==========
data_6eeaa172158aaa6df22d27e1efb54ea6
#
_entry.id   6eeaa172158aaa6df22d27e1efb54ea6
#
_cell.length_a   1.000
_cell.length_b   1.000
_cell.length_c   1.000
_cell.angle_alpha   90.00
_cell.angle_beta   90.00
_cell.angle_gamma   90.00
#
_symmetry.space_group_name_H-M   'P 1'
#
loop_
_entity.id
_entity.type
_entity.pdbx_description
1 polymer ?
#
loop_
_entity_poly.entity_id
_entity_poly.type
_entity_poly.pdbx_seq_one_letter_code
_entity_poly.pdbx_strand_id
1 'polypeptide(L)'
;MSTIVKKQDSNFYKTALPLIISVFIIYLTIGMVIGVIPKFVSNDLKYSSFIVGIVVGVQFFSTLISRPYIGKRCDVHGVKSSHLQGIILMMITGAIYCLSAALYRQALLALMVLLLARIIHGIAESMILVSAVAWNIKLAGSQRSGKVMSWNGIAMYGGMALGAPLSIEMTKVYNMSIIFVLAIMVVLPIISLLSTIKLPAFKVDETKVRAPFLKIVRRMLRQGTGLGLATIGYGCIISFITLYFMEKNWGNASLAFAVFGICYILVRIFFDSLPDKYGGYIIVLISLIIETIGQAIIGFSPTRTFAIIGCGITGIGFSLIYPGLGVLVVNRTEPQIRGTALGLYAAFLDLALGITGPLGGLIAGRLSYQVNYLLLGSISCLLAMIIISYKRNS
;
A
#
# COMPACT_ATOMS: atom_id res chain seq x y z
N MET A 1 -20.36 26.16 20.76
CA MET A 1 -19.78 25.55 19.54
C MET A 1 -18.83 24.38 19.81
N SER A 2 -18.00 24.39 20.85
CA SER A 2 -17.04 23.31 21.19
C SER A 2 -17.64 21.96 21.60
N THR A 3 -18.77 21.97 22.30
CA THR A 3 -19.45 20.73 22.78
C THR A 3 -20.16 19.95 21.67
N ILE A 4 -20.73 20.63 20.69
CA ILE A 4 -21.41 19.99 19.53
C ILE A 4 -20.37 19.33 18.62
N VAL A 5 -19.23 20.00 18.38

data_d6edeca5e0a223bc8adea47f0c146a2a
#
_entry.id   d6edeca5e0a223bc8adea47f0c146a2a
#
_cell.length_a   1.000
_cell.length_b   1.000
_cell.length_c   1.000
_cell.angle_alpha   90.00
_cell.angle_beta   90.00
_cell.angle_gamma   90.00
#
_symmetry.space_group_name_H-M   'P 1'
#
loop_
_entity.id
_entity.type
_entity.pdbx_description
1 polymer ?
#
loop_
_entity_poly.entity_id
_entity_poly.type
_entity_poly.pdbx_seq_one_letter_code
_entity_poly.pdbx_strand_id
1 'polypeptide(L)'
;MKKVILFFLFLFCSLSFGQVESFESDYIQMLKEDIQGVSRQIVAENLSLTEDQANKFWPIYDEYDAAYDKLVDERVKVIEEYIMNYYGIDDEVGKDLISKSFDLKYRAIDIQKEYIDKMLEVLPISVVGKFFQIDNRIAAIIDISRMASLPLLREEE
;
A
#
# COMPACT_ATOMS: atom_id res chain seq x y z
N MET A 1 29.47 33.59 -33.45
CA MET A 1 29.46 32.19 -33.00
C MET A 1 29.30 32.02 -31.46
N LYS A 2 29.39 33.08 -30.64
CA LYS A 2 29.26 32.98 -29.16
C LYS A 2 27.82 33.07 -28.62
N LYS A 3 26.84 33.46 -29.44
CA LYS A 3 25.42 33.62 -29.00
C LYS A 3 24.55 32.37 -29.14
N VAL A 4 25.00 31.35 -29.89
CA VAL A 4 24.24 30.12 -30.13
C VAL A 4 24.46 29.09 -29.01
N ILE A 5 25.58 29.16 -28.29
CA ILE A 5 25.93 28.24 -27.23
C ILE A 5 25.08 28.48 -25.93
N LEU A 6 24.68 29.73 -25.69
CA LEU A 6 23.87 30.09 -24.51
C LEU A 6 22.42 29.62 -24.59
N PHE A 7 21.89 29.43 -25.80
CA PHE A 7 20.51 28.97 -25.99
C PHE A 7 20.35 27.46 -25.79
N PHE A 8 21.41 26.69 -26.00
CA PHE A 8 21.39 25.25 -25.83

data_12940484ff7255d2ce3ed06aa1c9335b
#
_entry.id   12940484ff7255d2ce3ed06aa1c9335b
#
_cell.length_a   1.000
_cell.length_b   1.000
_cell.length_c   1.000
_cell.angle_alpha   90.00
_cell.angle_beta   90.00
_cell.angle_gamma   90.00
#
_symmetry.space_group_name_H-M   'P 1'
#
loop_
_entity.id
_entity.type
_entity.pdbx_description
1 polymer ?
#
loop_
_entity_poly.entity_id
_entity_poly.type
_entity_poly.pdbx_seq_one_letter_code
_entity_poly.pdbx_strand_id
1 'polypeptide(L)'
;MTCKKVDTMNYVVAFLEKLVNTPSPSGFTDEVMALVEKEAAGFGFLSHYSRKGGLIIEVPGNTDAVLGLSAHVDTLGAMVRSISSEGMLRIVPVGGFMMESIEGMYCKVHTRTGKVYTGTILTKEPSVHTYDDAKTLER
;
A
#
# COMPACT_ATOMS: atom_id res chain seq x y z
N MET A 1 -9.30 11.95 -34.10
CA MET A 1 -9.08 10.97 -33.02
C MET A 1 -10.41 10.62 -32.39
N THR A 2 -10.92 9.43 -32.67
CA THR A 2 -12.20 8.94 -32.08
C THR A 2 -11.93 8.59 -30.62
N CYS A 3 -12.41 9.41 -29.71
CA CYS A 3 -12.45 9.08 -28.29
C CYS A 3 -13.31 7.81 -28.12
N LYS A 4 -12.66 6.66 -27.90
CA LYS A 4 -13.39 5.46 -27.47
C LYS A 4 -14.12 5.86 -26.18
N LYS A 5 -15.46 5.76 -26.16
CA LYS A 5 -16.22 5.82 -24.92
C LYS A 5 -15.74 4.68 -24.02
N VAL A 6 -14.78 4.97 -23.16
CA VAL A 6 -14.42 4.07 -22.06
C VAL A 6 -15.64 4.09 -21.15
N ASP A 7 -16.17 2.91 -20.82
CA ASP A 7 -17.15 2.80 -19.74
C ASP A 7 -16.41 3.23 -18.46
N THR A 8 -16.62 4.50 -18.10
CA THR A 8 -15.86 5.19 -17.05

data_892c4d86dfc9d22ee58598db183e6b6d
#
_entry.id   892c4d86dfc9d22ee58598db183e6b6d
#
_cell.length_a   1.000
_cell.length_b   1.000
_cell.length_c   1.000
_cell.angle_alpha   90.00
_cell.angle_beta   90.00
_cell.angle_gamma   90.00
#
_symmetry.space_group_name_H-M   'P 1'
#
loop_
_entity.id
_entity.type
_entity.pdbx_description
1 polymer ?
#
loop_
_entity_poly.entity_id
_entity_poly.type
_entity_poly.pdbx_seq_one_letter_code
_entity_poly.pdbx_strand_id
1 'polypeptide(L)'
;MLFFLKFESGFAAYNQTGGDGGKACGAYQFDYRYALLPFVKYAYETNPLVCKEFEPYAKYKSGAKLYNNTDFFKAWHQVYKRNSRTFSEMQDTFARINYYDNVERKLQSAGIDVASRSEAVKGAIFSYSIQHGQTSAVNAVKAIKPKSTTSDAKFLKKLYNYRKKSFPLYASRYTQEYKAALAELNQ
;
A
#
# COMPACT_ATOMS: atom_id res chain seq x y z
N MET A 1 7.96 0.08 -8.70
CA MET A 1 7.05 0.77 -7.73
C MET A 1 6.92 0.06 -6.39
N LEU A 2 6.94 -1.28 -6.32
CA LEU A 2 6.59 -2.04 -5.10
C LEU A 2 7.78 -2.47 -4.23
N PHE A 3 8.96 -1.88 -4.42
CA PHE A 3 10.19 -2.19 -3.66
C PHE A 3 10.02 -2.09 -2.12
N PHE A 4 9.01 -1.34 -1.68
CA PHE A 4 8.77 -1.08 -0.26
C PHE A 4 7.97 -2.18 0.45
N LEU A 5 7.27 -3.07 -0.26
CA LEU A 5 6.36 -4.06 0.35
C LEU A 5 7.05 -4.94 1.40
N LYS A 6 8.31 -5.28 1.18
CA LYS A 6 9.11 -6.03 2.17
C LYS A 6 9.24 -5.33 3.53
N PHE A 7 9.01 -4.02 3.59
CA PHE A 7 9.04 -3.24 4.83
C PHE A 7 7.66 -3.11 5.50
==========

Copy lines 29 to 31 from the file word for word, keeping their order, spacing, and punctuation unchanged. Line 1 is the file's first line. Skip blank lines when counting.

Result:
#
# COMPACT_ATOMS: atom_id res chain seq x y z
N MET A 1 -20.36 26.16 20.76